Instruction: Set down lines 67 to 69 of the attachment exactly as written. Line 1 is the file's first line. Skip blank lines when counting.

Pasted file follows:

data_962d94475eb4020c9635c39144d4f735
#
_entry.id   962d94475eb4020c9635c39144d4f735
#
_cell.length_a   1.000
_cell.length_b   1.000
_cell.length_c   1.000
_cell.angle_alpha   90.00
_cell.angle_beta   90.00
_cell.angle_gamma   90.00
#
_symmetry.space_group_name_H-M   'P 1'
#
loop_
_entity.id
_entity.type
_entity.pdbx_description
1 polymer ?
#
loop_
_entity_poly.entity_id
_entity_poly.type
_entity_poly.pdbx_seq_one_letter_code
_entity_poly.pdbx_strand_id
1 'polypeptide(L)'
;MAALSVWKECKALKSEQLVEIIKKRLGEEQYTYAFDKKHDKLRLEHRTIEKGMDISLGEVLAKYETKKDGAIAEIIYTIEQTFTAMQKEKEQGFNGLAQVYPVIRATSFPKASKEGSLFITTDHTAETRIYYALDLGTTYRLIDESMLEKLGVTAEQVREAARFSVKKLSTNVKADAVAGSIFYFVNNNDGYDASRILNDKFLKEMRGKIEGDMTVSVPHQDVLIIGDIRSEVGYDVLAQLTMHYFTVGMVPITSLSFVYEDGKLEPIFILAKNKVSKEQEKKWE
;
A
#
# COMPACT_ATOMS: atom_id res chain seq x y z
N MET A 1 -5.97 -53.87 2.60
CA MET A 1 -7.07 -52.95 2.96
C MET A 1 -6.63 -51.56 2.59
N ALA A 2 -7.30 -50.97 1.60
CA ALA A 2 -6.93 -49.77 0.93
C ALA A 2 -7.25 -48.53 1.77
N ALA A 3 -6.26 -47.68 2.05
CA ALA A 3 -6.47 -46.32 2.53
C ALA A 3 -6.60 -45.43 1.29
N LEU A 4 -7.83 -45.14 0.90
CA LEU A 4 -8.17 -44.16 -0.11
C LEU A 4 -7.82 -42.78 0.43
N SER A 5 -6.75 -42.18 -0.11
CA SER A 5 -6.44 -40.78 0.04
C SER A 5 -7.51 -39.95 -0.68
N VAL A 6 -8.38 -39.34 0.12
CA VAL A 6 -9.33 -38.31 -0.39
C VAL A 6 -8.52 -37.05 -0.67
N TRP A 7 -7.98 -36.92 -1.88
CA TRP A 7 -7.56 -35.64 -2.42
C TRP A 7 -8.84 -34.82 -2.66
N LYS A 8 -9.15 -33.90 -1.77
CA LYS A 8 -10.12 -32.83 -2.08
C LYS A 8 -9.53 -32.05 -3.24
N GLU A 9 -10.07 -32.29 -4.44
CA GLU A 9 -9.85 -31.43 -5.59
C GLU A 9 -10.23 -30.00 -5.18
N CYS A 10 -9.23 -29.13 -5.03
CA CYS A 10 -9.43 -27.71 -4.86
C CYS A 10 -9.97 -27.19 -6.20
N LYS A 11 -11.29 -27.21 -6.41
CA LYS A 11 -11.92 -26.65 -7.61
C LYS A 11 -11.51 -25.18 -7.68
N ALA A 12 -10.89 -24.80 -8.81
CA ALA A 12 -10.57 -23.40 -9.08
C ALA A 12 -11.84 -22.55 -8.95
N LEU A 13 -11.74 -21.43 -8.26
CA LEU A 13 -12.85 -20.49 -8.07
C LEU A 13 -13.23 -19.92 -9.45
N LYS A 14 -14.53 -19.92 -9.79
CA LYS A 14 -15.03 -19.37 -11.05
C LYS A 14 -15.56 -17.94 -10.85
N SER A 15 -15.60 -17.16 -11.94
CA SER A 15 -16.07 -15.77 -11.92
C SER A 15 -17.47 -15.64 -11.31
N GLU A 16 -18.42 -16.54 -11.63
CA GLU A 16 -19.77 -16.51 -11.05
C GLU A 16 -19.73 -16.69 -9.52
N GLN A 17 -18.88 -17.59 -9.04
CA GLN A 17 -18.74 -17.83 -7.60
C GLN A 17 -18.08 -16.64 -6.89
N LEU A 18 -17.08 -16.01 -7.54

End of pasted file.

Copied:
N LEU A 13 -11.74 -21.43 -8.26
CA LEU A 13 -12.85 -20.49 -8.07
C LEU A 13 -13.23 -19.92 -9.45